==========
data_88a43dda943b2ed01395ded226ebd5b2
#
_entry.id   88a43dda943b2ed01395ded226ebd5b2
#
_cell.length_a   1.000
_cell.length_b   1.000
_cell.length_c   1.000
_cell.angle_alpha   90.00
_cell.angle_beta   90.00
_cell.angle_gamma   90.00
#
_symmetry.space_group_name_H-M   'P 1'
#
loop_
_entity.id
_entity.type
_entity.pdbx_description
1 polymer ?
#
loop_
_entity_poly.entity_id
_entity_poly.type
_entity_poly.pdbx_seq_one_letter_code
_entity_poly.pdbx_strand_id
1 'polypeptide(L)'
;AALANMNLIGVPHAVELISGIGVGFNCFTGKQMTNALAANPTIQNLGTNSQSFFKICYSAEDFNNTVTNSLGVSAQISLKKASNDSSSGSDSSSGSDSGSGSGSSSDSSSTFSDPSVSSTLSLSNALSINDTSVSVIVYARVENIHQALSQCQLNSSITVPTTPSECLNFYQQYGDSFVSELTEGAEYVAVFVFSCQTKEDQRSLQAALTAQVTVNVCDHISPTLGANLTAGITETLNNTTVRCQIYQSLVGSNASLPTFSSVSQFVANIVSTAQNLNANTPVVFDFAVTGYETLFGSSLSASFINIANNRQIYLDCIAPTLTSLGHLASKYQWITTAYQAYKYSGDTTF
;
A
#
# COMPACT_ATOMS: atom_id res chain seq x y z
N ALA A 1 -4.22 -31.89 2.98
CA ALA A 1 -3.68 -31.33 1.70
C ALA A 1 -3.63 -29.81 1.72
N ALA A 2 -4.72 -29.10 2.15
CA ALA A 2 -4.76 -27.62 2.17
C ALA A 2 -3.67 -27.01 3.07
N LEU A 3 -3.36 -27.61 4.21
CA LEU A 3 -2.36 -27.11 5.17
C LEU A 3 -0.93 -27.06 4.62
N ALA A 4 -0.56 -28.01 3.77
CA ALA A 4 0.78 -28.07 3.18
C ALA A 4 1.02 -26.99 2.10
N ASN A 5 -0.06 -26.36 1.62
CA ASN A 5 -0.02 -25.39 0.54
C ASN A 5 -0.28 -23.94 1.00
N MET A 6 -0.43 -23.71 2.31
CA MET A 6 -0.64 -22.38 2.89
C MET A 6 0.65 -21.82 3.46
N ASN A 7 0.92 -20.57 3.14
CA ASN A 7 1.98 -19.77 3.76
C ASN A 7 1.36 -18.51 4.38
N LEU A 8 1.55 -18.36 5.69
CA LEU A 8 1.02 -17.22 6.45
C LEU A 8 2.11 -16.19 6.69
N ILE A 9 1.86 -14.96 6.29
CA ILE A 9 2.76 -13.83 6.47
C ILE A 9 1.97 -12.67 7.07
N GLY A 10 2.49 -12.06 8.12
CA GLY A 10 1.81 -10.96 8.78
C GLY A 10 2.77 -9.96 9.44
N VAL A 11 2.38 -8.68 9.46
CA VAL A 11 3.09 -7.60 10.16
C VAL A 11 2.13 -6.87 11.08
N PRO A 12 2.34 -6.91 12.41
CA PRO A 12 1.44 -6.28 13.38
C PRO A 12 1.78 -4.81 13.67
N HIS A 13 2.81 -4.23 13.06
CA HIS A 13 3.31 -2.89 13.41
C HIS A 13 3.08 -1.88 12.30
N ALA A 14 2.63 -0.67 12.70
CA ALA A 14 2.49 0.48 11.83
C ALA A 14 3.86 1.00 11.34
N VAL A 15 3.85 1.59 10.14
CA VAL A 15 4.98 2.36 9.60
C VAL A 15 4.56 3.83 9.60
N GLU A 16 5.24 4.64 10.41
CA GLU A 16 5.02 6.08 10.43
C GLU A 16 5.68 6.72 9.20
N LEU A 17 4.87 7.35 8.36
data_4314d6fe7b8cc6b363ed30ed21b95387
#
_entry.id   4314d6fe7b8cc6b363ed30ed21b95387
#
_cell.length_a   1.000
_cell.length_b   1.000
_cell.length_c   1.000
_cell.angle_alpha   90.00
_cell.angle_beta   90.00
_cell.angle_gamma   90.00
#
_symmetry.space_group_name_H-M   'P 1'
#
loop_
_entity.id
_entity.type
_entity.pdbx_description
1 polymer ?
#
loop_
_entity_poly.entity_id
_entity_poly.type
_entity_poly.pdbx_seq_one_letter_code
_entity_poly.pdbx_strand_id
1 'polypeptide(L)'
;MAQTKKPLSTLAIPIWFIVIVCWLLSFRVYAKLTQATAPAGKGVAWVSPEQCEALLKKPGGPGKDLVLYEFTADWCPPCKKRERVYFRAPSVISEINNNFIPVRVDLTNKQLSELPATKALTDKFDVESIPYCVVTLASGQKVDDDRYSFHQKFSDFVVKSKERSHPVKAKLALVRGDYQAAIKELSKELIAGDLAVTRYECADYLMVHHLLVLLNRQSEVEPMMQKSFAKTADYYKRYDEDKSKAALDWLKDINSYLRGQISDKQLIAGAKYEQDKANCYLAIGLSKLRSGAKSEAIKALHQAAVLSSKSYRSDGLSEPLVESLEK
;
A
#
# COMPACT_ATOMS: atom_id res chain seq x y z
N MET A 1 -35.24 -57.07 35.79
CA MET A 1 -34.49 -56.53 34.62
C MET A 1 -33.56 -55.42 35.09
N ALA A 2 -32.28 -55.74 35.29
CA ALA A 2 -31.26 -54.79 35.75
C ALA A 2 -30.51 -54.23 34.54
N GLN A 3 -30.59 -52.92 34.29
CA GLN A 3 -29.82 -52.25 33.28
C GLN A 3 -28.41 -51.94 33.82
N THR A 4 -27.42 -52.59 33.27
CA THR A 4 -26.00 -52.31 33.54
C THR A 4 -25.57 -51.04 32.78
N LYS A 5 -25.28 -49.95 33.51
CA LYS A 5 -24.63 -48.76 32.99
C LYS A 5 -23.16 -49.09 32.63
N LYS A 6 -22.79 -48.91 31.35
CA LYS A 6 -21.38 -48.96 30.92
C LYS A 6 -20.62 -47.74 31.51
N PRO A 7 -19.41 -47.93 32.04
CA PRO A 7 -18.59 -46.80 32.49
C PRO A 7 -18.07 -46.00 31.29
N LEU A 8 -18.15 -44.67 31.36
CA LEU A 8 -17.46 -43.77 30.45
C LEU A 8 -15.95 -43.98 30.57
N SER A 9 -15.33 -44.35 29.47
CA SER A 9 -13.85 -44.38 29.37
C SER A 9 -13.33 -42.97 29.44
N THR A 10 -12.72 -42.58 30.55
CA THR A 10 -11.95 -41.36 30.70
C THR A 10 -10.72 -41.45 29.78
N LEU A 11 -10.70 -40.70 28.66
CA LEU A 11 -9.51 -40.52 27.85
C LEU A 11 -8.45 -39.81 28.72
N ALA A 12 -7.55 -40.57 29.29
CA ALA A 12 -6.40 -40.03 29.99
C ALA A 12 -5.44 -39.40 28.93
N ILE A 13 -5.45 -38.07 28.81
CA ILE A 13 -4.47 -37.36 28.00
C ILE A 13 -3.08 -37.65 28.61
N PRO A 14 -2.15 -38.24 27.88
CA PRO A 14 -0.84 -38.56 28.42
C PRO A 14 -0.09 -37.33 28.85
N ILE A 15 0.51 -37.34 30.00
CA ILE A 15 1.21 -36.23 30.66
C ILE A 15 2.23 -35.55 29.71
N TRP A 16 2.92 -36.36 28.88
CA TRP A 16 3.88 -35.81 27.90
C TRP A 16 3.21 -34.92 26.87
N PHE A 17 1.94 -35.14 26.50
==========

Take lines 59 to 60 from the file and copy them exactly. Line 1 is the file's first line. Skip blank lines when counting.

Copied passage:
CA GLY A 10 1.81 -10.96 8.78
C GLY A 10 2.77 -9.96 9.44